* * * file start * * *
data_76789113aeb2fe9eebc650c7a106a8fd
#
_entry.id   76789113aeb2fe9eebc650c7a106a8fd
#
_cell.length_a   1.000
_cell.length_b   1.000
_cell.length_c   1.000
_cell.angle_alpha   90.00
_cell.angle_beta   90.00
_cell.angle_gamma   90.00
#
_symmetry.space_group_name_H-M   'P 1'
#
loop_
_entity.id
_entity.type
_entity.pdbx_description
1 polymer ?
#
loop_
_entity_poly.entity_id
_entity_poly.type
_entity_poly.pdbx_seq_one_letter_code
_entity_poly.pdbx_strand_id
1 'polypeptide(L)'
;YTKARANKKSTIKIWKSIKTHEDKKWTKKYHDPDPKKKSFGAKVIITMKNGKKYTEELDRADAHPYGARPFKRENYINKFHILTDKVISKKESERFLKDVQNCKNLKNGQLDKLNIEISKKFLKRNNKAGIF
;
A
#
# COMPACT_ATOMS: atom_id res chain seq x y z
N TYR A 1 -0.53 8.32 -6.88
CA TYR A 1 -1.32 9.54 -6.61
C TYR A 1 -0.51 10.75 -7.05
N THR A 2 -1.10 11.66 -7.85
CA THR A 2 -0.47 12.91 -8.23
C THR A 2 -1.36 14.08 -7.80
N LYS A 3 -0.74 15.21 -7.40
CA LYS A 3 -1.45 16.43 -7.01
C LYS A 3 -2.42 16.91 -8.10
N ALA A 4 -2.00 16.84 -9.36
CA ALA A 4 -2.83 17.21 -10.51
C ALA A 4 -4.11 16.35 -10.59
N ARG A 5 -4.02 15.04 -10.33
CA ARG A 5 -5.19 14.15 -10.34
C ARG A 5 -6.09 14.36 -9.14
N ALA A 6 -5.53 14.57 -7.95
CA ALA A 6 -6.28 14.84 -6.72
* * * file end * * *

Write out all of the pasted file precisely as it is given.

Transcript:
data_76789113aeb2fe9eebc650c7a106a8fd
#
_entry.id   76789113aeb2fe9eebc650c7a106a8fd
#
_cell.length_a   1.000
_cell.length_b   1.000
_cell.length_c   1.000
_cell.angle_alpha   90.00
_cell.angle_beta   90.00
_cell.angle_gamma   90.00
#
_symmetry.space_group_name_H-M   'P 1'
#
loop_
_entity.id
_entity.type
_entity.pdbx_description
1 polymer ?
#
loop_
_entity_poly.entity_id
_entity_poly.type
_entity_poly.pdbx_seq_one_letter_code
_entity_poly.pdbx_strand_id
1 'polypeptide(L)'
;YTKARANKKSTIKIWKSIKTHEDKKWTKKYHDPDPKKKSFGAKVIITMKNGKKYTEELDRADAHPYGARPFKRENYINKFHILTDKVISKKESERFLKDVQNCKNLKNGQLDKLNIEISKKFLKRNNKAGIF
;
A
#
# COMPACT_ATOMS: atom_id res chain seq x y z
N TYR A 1 -0.53 8.32 -6.88
CA TYR A 1 -1.32 9.54 -6.61
C TYR A 1 -0.51 10.75 -7.05
N THR A 2 -1.10 11.66 -7.85
CA THR A 2 -0.47 12.91 -8.23
C THR A 2 -1.36 14.08 -7.80
N LYS A 3 -0.74 15.21 -7.40
CA LYS A 3 -1.45 16.43 -7.01
C LYS A 3 -2.42 16.91 -8.10
N ALA A 4 -2.00 16.84 -9.36
CA ALA A 4 -2.83 17.21 -10.51
C ALA A 4 -4.11 16.35 -10.59
N ARG A 5 -4.02 15.04 -10.33
CA ARG A 5 -5.19 14.15 -10.34
C ARG A 5 -6.09 14.36 -9.14
N ALA A 6 -5.53 14.57 -7.95
CA ALA A 6 -6.28 14.84 -6.72